A mentorship program for Performing Arts graduates, a publishing company focused on printing short and affordable books, and a comprehensive book database are just a few of the dozens of projects exhibited at the Emerson Launch Creative Enterprises Showcase hosted by the College this week.
Undergraduate students joined graduate students and faculty at WeWork South Station to present business plans, mingle with investors, and learn about their peers’ work. Several students came from classes such as Building an Arts-Based Business and Publishing Management and Innovation.
Emerson Launch Director Cathy Waters said the initiative is a way for students who have the germ of a good idea to get feedback, ideas, and encouragement to take the idea to the next level.
“Emerson Launch was founded to help students accelerate the launch of their business ventures, but more students have ideas than ready-to-launch businesses,” Waters said. “We help those students incubate their ideas while experiencing entrepreneurial activities that educate them: asking experts for advice or turning a concept into a prototype and demonstrating it to people at an event like the Creative Enterprises Showcase.”
One of the many projects on display was Common Vision, a mobile app geared toward artists and music industry professionals to network and collaborate. The app was developed by Erin Jean Husse ’19 and her classmates with hopes of helping the underdogs of the music industry break into their careers with greater ease.
Husse said she and her business partners are excited to continue pursuing Common Vision’s potential and have even launched fundraising efforts.
“We always had the idea that we wanted to take this outside the classroom,” Husse said. “We’re looking at potentially launching beta tests within the early months of 2017. We had a house show a few weeks ago that was very successful and started as a way to raise money to build the app.”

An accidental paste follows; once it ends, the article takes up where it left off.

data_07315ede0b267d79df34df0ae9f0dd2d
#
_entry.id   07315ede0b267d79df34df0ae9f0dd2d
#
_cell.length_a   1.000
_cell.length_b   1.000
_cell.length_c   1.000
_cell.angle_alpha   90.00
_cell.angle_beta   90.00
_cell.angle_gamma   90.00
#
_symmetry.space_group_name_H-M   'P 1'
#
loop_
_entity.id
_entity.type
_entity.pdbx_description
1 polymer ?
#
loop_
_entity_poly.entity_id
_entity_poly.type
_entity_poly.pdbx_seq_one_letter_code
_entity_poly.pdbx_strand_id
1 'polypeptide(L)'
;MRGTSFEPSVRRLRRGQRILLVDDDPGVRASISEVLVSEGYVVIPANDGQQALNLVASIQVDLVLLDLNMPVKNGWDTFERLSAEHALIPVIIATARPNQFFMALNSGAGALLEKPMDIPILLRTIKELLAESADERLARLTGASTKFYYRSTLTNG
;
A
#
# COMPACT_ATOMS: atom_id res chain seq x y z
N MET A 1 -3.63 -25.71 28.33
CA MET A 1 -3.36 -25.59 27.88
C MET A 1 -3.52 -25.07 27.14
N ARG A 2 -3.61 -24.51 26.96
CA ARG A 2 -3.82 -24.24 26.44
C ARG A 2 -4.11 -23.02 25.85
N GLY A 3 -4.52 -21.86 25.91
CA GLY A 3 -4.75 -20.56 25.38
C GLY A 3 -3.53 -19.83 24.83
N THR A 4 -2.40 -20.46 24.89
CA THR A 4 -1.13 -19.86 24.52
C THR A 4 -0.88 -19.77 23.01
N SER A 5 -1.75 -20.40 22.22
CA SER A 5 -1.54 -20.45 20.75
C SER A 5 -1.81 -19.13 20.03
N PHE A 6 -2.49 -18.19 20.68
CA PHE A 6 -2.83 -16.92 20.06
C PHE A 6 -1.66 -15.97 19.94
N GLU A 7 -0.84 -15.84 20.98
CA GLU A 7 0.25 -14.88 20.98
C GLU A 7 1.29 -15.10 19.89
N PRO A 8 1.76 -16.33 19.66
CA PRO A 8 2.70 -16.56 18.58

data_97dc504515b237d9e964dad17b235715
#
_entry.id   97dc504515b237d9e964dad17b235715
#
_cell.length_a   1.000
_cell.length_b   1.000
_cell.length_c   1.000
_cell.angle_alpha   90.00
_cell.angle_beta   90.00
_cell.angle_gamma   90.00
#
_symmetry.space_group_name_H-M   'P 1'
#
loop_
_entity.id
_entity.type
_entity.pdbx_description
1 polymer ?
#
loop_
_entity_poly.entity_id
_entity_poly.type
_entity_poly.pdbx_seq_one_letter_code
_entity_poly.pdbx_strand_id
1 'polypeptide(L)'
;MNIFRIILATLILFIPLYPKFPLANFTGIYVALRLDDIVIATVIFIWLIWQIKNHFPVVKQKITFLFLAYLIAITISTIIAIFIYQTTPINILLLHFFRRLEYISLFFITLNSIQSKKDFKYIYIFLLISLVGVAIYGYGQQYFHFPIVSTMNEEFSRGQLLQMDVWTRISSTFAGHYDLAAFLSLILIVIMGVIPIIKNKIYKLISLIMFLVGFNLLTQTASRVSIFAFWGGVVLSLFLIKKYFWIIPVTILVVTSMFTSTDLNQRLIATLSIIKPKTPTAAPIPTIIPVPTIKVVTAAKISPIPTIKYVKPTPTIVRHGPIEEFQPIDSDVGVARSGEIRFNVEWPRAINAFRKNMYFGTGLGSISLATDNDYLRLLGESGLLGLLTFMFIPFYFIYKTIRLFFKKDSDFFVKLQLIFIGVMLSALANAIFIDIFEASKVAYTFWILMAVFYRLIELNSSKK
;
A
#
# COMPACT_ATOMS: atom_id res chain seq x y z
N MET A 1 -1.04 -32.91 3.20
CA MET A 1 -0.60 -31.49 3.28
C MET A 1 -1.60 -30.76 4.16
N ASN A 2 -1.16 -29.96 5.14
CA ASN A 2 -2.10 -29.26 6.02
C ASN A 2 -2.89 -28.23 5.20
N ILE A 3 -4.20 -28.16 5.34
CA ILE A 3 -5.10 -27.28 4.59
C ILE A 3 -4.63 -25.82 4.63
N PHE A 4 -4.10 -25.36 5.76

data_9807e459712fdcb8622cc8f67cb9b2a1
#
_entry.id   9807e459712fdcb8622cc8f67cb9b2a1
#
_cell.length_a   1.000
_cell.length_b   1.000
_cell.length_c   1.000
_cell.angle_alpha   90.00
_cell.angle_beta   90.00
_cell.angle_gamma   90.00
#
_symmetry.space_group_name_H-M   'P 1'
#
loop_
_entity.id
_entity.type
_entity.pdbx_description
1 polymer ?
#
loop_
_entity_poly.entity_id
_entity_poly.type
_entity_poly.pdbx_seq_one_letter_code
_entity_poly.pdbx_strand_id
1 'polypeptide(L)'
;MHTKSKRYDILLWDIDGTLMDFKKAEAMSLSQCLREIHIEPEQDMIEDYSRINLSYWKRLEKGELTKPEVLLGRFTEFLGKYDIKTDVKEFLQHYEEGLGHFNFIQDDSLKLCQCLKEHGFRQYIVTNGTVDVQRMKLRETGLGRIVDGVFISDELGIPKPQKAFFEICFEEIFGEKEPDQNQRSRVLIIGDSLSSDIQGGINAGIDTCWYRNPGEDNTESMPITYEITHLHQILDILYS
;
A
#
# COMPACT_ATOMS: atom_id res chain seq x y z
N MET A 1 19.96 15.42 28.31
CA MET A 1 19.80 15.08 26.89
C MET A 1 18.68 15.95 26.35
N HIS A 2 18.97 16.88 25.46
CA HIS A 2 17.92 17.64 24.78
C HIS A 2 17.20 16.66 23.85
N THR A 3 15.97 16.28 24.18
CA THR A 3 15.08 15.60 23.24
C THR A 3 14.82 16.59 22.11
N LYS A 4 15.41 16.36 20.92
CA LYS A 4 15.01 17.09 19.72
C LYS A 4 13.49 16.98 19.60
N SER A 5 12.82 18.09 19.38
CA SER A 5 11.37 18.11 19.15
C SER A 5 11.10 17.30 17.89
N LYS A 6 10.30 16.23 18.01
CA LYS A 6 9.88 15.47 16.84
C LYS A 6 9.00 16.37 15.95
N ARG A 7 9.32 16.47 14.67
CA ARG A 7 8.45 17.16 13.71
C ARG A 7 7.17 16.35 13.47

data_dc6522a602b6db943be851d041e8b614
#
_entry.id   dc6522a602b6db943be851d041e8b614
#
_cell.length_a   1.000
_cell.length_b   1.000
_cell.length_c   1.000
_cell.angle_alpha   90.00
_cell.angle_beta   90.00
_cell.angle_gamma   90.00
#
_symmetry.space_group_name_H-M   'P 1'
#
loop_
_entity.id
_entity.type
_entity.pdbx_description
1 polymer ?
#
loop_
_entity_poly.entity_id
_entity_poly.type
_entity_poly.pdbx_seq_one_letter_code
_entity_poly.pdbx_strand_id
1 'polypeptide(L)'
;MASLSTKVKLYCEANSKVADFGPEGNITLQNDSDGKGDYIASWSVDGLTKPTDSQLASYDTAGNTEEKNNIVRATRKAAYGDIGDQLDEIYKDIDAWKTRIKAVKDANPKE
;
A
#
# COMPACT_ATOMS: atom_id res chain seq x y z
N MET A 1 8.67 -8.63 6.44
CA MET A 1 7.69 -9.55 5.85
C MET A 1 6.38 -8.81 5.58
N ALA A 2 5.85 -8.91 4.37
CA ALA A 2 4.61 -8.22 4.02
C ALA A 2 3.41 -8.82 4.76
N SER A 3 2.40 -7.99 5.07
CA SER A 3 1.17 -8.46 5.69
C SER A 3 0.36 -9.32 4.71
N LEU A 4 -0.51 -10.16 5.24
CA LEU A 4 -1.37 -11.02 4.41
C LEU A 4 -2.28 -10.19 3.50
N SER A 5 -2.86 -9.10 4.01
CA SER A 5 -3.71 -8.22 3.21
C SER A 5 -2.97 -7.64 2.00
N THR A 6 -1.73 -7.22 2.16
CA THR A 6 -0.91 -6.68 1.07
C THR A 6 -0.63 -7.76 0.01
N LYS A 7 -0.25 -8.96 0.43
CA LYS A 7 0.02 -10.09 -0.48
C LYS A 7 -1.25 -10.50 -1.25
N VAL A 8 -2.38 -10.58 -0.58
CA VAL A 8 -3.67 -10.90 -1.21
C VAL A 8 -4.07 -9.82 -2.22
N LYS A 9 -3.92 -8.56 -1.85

Caroline Fenn, MA ’17, and Michele Stulga, MFA ’16, developed a plan for Revisionary, a cloud-based tool for writing students to catalog and organize feedback on their work. The pair said their project was inspired by their own experience in writing classes where workshops and classes were heavily paper-based and keeping track of feedback became unmanageable.
“I hope that it would streamline and make easier the process of revision,” Fenn said. “You’ll be using less paper and wasting less time sorting through everything.”
Stulga said that moving forward, she hopes to take the feedback received at the Showcase and connect with potential investors to fund web development of Revisionary.
“I would love to pursue this further,” she said. “That would go toward paying developers to create a usable interface. Then the next step would be to market test it and get people to come in and try to use it and see if it’s useful in a classroom setting.”
Annie Armstrong ’17 was part of a group developing Boston Art House, a community center meant to support recently graduated art students as they transition into a full-time professional career in the arts. She said her group’s goal at the Showcase was more focused on learning how they can improve future business endeavors.
“We just want feedback on how people perceive the concept,” she said. “[We got] some good specific advice about money. Finances aren’t exactly our strong suits, so we’ve had people saying we’re asking for too little money, and that we’re going to need to put more into it.”
College President Lee Pelton, who attended the Showcase, said this type of event speaks to the talents of Emerson students.
“Our students have the four essential skills, capacities, that you need to succeed in the 21st century: creativity, critical thinking, collaboration, and communication,” he said. “They’re also meeting other students with great ideas, so it may be that there’s some collaboration and even newer ideas will come out of the intersection and the conversations that are happening here.”